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• • • Being a journal by artist and designer John Coulthart, cataloguing interests, obsessions and passing enthusiasms.


 

Weekend links 395

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Love is a Martyrdom (1965) by Stephanie Godwin. See Joscelyn Godwin’s Flickr pages for more.

David Shire’s synthesizer score for Apocalypse Now was the first music recorded for the film but was abandoned when Shire was fired due to other commitments. 39 years later, his score has been released by La-La Land Records.

Moon Safari by “French band” Air was released in the UK on January 16th, 1998. Jeremy Allen looks back at an album that was more successful here than elsewhere.

• On the occasion of the US publication of Iain Sinclair’s The Last London, Geoff Nicholson presents an A to Z of the author and his works.

This is the story of how two artists fell in love with each other, with Kelmscott Manor, and with William Morris, the poet, craftsman, and socialist who had made it his home. As Kelmscott’s first tenants afer the Morris family, Edward and Stephani Scott-Snell rented the historic Oxfordshire house throughout the Second World War. There they created an aesthetic and erotic paradise based on a fantasy land called ‘Thessyros’, and produced a body of figurative painting unique for its time. Much of this was done under the influence of a legally-obtained drug they called ‘Starlight’, making many of their paintings  early examples of psychedelic art.

The Starlight Years is a book by Joscelyn Godwin about his artist-parents and their strange relationship

• Mixes of the week: FACT mix 634 by Minor Science, Secret Thirteen Mix 243 by Moa Pillar, and XLR8R Podcast 524 by Burnt Friedman.

• At The Smart Set: Marian Calabro pays a visit to the Brussels apartment where René and Georgette Magritte lived from 1930 to 1954.

Hormone Lemonade, a new album by Cavern Of Anti-Matter, will be released in March. The Quietus has a preview.

• At the Internet Archive: QZAP, the Queer Zine Archive Project; 551 downloadable publications from 1974 to 2015.

• At Dennis Cooper’s: Briefly recounting Tim Buckley‘s short, inconvenient stylistic trajectory.

• Musician and bookseller Richard Bishop recommends a handful of rare occult volumes.

• At Kickstarter: Arsgang, a short psychological horror film by Harry Edmundson-Cornell.

• “A Sloppy Machine, Like Me”: Michael Grasso on the history of video synthesizers.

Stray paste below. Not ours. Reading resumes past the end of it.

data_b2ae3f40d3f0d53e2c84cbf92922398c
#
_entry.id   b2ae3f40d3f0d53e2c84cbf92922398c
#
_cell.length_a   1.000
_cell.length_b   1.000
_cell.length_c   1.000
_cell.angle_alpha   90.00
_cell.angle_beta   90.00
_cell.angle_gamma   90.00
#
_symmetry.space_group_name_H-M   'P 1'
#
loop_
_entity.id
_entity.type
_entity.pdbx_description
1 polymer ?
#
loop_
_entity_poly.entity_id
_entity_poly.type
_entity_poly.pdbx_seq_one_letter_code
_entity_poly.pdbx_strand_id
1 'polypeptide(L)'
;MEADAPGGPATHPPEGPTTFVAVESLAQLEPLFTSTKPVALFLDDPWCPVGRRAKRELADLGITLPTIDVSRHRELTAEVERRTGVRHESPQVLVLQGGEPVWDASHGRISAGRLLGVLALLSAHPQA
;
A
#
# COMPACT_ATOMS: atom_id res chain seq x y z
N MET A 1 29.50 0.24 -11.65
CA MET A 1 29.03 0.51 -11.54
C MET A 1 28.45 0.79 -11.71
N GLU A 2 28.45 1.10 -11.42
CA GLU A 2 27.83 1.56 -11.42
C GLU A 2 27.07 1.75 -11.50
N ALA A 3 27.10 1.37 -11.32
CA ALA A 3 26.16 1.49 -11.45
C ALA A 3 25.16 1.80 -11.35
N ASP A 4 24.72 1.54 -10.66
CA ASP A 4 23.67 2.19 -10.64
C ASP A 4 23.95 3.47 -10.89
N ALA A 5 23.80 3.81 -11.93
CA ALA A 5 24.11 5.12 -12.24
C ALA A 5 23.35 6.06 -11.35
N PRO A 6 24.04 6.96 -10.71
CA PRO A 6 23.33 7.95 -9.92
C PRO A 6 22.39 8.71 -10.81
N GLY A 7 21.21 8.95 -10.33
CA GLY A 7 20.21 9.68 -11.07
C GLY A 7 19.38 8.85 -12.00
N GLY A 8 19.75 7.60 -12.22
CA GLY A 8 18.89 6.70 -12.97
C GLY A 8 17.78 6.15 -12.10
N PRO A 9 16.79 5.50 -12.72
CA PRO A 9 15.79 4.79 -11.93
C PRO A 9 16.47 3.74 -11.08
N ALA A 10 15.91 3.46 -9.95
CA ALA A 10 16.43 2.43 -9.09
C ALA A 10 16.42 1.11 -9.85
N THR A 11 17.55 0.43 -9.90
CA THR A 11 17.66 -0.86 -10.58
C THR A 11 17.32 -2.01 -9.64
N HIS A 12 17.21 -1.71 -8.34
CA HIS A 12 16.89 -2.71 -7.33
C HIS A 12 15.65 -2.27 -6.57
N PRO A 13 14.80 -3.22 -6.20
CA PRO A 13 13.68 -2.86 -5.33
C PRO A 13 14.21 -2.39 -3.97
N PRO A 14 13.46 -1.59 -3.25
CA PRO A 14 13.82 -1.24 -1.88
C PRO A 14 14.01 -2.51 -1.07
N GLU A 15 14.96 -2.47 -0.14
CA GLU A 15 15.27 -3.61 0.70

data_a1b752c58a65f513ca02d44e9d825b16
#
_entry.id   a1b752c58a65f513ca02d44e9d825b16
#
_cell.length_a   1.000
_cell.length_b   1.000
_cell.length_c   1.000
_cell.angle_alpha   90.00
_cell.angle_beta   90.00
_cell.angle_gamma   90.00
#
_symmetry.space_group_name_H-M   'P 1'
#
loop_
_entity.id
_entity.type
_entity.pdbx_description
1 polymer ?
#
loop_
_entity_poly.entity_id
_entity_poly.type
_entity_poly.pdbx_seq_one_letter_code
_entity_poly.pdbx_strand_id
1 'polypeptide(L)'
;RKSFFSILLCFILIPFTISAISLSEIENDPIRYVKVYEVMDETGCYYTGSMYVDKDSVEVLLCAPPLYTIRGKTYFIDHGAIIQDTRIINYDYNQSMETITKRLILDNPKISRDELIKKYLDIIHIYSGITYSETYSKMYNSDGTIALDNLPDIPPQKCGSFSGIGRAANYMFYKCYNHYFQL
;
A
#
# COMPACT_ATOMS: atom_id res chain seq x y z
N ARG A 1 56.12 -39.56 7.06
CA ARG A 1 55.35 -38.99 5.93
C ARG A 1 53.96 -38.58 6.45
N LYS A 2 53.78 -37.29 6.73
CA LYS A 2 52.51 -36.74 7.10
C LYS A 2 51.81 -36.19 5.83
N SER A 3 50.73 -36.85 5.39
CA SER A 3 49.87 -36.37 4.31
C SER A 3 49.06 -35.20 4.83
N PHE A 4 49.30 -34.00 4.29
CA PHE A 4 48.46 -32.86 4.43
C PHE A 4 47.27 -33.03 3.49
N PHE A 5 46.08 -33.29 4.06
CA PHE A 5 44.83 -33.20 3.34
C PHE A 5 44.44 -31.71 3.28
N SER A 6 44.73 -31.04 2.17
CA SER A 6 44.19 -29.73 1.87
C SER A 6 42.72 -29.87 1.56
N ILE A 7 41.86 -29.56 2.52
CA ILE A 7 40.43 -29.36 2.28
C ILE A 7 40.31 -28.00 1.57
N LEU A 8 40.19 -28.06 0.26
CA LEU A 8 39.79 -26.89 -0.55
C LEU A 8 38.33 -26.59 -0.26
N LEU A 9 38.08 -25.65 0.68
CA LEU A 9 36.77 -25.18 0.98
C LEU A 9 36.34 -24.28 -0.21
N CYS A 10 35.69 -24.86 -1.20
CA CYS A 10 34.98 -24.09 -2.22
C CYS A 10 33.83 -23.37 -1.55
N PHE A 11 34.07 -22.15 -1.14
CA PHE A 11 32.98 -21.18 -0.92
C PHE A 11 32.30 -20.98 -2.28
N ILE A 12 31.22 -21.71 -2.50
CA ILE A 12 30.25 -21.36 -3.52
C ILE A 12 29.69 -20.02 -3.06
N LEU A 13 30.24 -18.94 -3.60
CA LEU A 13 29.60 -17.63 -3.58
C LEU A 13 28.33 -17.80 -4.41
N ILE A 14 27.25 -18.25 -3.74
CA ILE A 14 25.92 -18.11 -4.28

• At Flashbak: 27 Snapshots of Manchester in the 1960s.

• At Strange Flowers: 18 books for 2018.

Love Is Strange (1956) by Mickey & Sylvia | Love Is Peace (1970) by Amon Düül | Love Is The Drug (1980) by Grace Jones

 


 

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3 comments or trackbacks

  1. #1 posted by Francisco J. Torres

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    Wow, had no idea Shire worked on Apocalypse Now. He created some of the most paranoid scores of the 70s, including The Conversation. There is a second discarded score for A. Now by members of The Grateful Dead, it was released in the 80s but I have not seen it again since. Thanks for creating this blog, it really is wonderful. What I like the most about it is how it conveys, without nostalgia, how a weird and beautiful time the 70s were.

  2. #2 posted by Mitchell

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    Speaking of the queer ‘zines at the Internet Archive, a great piece on Boyd McDonald is here: https://nplusonemag.com/issue-25/reviews/straight-to-hell/

  3. #3 posted by John

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    Hi Francisco, and thanks, I’m glad you enjoy the posts here.

    I didn’t know about Shire’s score either, although there’s a chance I may have read something then forgotten about it. I have two books about Apocalypse Now that are pretty detailed. The other score you’re referring to is the album by the Rhythm Devils which is one I have on CD:

    https://www.discogs.com/Rhythm-Devils-The-Apocalypse-Now-Sessions/master/93721

    Strictly speaking it isn’t an alternate score, more a collection of outtakes from the percussion sessions by Mickey Hart and co. The score for the finished film is a combination of music by Coppola’s father played by a number of synth musicians, with percussive material blended into this. Coppola says in the notes to the Rhythm Devils album that he wanted the score to seem simultaneously primitive and futuristic, something I think they all achieved.

    Mitchell: Thanks, that’s one I’d missed.

 


 

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